Portable lifts aren’t just for detailing cars

Dan Smith

A portable lift makes car detailing easy and efficient. But it doesn't have to stay in the car. The ergonomic and efficient benefits of using a low-rise portable lift can be safely extended to SUVs and trucks. Ergonomic benefits are a hallmark of a well-designed portable car lift. This is because hand detailing a vehicle can cause muscle and joint pain in the back, elbows and knees. But with a portable low-rise lift, you can put your vehicle into a comfortable working position, so you can sit in a rolling work seat instead of crouching or kneeling on the ground, giving you more ergonomic detail. I can confirm. With a lift, you can remove the wheels to gain full access to wheel wells, brakes, shocks, and suspension components, while eliminating the risk of the car being bumped or swayed from jack stands. If you're lifting an SUV or pickup truck, look for a portable lift with a large capacity. A 7,000 lb rated lift is generally sufficient for small trucks and vans. Also make sure it's long enough and that you can reach the truck or his SUV's lifting points. Consider a lift with extended length and lifting point reach. You'll probably also need an SUV and truck adapter kit. To determine which lift best suits your needs, start with the vehicles you commonly service and discover these four basics:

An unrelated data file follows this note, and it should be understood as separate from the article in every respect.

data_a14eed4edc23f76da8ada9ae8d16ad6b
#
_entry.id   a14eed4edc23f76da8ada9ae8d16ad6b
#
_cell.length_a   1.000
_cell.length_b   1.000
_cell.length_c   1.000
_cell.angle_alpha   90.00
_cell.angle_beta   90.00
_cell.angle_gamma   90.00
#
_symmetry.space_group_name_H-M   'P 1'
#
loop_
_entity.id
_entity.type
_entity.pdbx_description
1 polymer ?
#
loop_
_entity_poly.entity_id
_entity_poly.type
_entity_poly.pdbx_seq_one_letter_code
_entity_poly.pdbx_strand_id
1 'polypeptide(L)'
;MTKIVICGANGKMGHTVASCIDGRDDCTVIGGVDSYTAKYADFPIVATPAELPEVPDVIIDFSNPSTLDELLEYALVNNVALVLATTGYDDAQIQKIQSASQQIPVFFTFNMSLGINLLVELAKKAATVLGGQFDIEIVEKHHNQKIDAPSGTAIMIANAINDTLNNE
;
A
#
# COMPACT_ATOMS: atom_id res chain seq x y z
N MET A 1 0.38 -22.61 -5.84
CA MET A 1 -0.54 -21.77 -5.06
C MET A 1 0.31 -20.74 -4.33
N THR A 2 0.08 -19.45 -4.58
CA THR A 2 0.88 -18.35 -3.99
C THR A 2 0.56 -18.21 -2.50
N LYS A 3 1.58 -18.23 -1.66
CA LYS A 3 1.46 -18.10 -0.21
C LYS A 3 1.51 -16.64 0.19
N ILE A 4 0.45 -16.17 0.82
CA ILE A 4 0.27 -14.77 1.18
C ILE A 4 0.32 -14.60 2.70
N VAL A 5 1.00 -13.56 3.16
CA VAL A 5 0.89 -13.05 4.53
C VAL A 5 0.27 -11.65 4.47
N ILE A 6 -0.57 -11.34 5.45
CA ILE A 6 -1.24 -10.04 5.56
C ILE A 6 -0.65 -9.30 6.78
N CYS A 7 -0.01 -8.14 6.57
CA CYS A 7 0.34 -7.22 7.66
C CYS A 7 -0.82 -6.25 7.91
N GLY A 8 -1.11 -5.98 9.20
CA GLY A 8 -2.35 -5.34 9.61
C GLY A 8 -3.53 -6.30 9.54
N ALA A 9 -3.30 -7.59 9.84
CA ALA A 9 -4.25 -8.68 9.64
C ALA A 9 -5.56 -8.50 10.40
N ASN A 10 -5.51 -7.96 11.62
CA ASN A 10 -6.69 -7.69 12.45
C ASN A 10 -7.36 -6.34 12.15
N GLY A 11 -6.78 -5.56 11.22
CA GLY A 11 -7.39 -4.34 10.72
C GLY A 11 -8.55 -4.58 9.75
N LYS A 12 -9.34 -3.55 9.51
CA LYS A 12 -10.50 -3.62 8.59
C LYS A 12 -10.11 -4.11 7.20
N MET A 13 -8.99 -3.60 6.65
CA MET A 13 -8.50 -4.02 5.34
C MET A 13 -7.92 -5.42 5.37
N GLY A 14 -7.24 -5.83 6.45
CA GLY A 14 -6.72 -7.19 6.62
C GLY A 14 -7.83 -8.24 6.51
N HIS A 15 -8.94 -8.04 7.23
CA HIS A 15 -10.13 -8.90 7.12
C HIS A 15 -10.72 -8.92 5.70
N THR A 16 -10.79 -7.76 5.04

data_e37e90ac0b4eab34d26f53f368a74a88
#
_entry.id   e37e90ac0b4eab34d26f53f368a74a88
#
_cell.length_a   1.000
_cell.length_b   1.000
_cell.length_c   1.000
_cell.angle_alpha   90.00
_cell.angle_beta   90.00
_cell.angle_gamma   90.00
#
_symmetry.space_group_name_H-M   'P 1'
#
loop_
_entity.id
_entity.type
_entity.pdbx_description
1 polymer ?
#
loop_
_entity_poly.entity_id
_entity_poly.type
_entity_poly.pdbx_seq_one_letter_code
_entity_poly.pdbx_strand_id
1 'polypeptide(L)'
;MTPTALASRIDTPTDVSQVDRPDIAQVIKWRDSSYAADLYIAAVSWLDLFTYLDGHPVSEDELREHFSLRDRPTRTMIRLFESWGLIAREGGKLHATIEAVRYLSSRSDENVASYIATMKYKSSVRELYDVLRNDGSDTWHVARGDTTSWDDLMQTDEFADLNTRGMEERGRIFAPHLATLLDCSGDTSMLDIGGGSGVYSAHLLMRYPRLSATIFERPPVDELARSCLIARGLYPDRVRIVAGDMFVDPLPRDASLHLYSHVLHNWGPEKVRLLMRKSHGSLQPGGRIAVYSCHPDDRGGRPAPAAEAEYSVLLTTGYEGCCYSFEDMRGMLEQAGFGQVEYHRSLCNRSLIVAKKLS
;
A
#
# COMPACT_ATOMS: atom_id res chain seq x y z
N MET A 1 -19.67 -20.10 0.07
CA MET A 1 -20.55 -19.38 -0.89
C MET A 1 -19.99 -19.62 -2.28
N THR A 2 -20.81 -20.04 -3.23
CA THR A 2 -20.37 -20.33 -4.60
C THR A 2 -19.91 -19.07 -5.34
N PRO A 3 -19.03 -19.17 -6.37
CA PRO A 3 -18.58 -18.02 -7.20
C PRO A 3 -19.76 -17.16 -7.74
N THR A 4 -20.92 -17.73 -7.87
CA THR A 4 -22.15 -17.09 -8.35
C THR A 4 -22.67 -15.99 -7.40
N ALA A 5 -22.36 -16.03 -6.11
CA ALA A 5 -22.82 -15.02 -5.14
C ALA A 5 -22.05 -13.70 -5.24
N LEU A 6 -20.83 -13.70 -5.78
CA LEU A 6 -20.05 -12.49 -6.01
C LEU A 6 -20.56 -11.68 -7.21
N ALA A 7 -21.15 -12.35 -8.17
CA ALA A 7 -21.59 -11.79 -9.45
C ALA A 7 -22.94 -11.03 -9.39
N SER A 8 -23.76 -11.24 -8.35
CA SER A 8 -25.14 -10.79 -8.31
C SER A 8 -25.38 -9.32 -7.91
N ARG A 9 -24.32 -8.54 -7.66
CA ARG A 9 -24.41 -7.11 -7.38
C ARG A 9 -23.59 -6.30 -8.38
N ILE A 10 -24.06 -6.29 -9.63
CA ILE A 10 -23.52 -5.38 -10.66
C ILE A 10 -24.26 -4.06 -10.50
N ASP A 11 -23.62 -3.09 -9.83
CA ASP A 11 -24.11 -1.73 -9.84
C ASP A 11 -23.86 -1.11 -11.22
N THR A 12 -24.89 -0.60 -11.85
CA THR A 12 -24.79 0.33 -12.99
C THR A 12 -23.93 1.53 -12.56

1. Vehicle weight: Usually printed on a sticker on the driver's side door, in the manual or online. Your lift should be rated to lift at least this weight.
  2. Tire spread: Hold the measuring tape about 3 inches off the ground and measure the distance between the front and rear tire treads. Then subtract 2 inches. The result is the tire spread measurement. The lift frame should be smaller than this to fit neatly between the vehicle tires.
  3. Lift point spread: Measure the distance from the inside of the OEM lifting point on the front of the car to the inside of the opposite lifting point. This is the minimum lifting point spread. Then measure outside from one lifting point to the other lifting point. This is the maximum lifting point spread. The range you can use to place the lift adapters is from min to max.
  4. Ground clearance: Measure the distance from the ground to the lifting point. This is the ground clearance. The lift must fold below ground clearance for it to slide under the vehicle.
With these four measurements, you can compare them to vehicle lift specifications and choose the best model. If you service a wide range of vehicles, you can run these calculations on several different vehicles to find lifts that work for the majority. Or you can purchase multiple lifts to handle everything from short roadsters to luxury SUVs and full-size pickup trucks.